Lee and Crystal both sign record deals; Lee leads on iTunes; Crystal splits with boyfriend

Lee DeWyze and Crystal Bowersox have both signed record deals less than a day after the conclusion of American Idol 9.

Billboard reported that “DeWyze is signed to 19 Recordings Limited and RCA Records, while Bowersox is signed to 19 Recordings Limited and Jive Records. DeWyze joins Daughtry and Adam Lambert at RCA, while Bowersox can now count past ‘Idol’ winners Jordin Sparks and Kris Allen, and 2009 finalist Allison Iraheta, as her labelmates.”

Their records will likely be released late this year. Right now, their first singles are available on iTunes, and while Crystal was initially outselling Lee in pre-orders, Lee’s “Beautiful Day” is now outselling Crystal’s “Up to the Mountain,” according to the combined iTunes sales chart. As of 9:30 p.m. ET, Lee is at #2, while Crystal is #5. This is not a surprise at all: His victory alone would generate more interest, but his single is a far more recognizable cover, never mind the fact that his music is more commercial.

Finally, if you care about such things, Crystal and her 26-year-old boyfriend Tony Kusian broke up on Tuesday, right before the final performance episode. On Ryan Seacrest’s radio show, she said, according to USA TODAY, “We’re both logical, grown adults. He’s a small town guy and it’s fine. But I’m a small town girl, but I want this. I want this more than anything — this career, this lifestyle. I didn’t think he was up for it. He didn’t think he was up for it.”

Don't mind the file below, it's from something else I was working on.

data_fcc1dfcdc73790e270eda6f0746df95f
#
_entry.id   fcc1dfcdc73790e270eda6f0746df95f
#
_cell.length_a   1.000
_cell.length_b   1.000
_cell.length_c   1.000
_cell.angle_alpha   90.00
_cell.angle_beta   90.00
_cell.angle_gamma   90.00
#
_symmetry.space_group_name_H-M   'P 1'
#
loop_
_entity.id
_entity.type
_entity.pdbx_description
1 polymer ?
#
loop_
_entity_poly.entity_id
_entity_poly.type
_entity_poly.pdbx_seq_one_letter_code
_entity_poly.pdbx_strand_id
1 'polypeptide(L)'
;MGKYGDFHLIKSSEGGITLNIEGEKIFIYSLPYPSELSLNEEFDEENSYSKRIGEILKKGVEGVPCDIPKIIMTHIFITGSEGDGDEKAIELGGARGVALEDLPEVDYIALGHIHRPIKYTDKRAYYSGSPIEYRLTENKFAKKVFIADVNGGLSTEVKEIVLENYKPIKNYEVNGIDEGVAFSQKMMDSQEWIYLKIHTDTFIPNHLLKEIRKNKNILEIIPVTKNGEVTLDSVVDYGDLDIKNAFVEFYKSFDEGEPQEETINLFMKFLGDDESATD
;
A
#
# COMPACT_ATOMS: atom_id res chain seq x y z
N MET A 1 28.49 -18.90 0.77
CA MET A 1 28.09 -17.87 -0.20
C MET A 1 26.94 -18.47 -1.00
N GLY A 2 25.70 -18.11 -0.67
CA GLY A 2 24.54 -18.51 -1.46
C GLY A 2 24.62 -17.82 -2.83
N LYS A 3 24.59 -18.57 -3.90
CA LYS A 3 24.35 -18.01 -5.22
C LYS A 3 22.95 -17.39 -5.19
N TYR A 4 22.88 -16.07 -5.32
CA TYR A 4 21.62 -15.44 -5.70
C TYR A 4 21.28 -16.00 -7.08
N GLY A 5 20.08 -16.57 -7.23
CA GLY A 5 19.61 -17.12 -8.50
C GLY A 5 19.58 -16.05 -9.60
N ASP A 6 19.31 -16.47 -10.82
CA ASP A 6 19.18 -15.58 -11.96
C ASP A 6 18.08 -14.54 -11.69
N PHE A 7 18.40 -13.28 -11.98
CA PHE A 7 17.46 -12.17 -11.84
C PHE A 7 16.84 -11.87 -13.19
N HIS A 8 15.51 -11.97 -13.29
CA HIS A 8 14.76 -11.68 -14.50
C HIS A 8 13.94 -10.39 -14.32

Review: Married at First Sight

Marriage At First Sight

In an era of Tinder and Grindr, instant acceptance or dismissal of a potential partner, or instant sex with another body, Married at First Sight offers the thrill of watching strangers deal with the very basics of relationships.

Beyond the headline-grabbing premise, the series has turned out to be a stripped-down, authentic exploration of something very interesting. Read the full review.

about the writer

Andy Dehnart is a journalist who has covered reality television for more than 15 years and created reality blurred in 2000. A member of the Television Critics Association, his writing and criticism about television, culture, and media has appeared on NPR and in Playboy, Buzzfeed, and many other publications. Andy, 36, also directs the journalism program at Stetson University in Florida, where he teaches creative nonfiction and journalism. He has an M.F.A. in nonfiction writing and literature from Bennington College. More about reality blurred and Andy.